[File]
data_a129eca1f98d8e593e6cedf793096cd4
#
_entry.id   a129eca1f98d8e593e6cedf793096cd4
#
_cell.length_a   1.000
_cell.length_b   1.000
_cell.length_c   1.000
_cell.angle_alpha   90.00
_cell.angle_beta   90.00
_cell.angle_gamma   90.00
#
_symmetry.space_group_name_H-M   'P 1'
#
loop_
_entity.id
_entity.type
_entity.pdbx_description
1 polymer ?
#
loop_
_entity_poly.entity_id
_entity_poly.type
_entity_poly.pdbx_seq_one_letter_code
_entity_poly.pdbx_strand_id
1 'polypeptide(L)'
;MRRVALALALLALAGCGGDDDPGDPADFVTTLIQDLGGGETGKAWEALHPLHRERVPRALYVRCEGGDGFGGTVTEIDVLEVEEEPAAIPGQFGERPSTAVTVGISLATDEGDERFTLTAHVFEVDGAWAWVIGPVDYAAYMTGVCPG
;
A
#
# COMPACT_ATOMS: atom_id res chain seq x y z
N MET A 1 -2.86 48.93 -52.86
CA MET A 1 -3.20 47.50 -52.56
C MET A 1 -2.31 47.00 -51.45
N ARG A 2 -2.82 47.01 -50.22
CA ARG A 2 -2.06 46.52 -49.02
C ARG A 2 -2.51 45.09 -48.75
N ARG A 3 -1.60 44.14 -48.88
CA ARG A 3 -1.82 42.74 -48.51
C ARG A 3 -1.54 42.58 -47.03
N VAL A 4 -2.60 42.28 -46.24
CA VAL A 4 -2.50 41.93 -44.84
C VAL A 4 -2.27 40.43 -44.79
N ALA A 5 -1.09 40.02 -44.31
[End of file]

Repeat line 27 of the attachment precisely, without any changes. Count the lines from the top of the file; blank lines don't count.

;